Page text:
You can also stand as an independent, or, if you manage to get three other peopleOr just one other person if it's a regional party! to join you, and convince the Speakership you're significantly different from other parties, start your own party!
Every 4—6 months or so, a general election is held to determine the seats in the House of Commons. For about a week, candidates and parties campaign their arses off, all while our magical election spreadsheet™ determines who wins based on activity in Parliament, campaigning strength, scandals, and local issues. The final seats are allocated via the mixed-member proportional method, explained in this handy image:
Legislation & business
Legislation comes in 3 categories: bills, motions, and amendments. The purpose and standard format of said categories are laid out below. How this legislation goes through parliament is covered in separate guide.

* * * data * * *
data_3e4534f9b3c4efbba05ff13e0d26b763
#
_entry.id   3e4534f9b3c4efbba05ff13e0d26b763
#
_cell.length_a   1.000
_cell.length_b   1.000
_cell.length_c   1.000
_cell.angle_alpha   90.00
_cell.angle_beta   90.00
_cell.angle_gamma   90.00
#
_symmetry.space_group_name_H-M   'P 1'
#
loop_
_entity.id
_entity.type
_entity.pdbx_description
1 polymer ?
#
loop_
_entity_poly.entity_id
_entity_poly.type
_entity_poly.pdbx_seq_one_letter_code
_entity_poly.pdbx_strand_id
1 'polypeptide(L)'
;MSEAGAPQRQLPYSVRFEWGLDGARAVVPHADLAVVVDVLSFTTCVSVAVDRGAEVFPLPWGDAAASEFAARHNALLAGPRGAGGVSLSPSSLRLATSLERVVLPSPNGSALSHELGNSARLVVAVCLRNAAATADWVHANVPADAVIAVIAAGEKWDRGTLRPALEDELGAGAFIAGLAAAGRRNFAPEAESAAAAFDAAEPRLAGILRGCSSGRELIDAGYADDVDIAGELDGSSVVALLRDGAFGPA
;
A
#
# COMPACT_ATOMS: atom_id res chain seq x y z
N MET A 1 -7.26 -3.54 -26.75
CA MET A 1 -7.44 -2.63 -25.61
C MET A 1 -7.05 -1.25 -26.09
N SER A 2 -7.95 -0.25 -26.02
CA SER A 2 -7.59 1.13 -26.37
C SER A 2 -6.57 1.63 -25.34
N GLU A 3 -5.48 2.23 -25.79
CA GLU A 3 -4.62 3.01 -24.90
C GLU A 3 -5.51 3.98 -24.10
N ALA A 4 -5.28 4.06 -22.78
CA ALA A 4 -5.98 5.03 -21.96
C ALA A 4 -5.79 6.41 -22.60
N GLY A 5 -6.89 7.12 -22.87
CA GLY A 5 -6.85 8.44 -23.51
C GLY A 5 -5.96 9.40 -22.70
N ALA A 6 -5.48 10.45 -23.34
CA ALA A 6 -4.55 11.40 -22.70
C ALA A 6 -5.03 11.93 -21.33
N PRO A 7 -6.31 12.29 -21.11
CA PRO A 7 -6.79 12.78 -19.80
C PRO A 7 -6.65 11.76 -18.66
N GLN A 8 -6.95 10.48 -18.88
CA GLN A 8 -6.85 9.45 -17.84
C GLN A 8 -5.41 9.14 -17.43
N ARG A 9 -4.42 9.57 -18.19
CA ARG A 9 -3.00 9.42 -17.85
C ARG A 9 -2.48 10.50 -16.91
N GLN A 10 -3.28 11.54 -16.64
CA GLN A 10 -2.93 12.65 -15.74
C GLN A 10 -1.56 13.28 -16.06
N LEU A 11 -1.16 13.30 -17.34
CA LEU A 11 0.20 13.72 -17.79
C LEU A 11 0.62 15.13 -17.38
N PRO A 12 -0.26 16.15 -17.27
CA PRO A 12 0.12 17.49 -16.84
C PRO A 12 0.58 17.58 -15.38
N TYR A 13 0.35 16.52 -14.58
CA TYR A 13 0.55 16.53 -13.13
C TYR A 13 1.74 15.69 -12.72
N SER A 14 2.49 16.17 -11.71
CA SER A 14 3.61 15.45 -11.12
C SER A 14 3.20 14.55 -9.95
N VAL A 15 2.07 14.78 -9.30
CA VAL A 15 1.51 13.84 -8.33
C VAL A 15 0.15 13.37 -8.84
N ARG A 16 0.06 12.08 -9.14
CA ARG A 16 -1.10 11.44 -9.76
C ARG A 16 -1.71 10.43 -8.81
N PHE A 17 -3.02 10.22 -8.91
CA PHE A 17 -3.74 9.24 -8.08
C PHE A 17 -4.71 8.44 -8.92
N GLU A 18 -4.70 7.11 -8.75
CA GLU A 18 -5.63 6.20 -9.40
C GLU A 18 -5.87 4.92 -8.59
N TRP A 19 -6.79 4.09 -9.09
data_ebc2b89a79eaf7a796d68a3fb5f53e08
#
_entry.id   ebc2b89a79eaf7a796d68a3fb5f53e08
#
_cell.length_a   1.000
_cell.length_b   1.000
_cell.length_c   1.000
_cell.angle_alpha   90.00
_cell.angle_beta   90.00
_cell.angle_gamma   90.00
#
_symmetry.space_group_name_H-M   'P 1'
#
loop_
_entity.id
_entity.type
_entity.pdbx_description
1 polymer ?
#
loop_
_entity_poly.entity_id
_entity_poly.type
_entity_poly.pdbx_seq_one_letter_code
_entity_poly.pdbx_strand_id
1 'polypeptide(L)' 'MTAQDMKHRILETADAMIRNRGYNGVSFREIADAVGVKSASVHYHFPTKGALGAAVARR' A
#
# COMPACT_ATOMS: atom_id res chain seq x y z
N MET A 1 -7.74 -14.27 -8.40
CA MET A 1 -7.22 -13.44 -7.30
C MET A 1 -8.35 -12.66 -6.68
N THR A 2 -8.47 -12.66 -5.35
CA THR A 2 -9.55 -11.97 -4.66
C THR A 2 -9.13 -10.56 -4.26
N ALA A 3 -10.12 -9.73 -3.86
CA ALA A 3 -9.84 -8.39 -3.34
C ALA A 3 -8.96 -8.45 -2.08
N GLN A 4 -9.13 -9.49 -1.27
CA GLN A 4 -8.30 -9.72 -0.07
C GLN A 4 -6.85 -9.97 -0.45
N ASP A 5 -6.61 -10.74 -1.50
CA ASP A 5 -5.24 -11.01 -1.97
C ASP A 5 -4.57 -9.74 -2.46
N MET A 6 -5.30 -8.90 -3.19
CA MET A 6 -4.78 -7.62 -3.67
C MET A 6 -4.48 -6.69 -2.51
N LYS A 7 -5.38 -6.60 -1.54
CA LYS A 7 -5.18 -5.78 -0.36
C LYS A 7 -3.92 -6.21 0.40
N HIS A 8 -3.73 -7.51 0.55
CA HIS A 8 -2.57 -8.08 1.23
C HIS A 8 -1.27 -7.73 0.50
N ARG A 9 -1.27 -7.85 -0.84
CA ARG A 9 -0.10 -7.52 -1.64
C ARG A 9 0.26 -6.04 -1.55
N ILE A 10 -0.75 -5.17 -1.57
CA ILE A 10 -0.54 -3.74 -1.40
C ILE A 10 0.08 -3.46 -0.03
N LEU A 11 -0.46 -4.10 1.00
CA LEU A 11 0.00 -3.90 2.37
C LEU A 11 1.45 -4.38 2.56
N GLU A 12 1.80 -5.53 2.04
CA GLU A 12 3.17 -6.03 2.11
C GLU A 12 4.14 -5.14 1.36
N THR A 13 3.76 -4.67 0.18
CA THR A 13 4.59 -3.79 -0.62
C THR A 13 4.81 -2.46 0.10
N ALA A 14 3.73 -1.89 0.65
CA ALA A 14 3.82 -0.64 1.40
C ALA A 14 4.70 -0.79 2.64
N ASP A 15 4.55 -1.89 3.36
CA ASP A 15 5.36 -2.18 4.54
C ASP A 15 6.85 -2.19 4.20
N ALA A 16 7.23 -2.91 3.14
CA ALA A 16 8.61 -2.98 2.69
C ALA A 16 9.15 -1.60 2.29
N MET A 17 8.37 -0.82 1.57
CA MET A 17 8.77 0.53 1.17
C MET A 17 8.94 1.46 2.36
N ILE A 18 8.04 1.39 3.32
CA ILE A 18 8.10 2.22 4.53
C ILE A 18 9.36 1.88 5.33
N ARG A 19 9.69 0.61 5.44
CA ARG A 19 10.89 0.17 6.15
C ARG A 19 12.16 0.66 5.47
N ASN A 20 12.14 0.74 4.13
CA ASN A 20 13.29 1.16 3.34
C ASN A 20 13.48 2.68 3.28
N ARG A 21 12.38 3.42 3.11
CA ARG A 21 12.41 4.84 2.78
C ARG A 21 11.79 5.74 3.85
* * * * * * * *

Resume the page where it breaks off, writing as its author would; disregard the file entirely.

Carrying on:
Bills, known as Acts if they are passed, are the main method of effecting change. If passed, they will become part of the law of the country, so please, for the love of
$DEITY, take your time when writing them.
The standard format for bills is as such:
Kill All Cats Bill 2019A Bill to have all cats killed.
Be it enacted by the Queen's most Excellent Majesty, by and with the advice and consent of the Lords Spiritual and Temporal, and Commons, in this present Parliament assembled, and by the authority of the same, as follows:—
1 Kill cats
- Subject to subsection (2), all cats must be killed.
- A person commits an offence if they kill —
- large cats, including —
- tigers, and
- dogs, or
- A person guilty of committing an offence under this section is liable—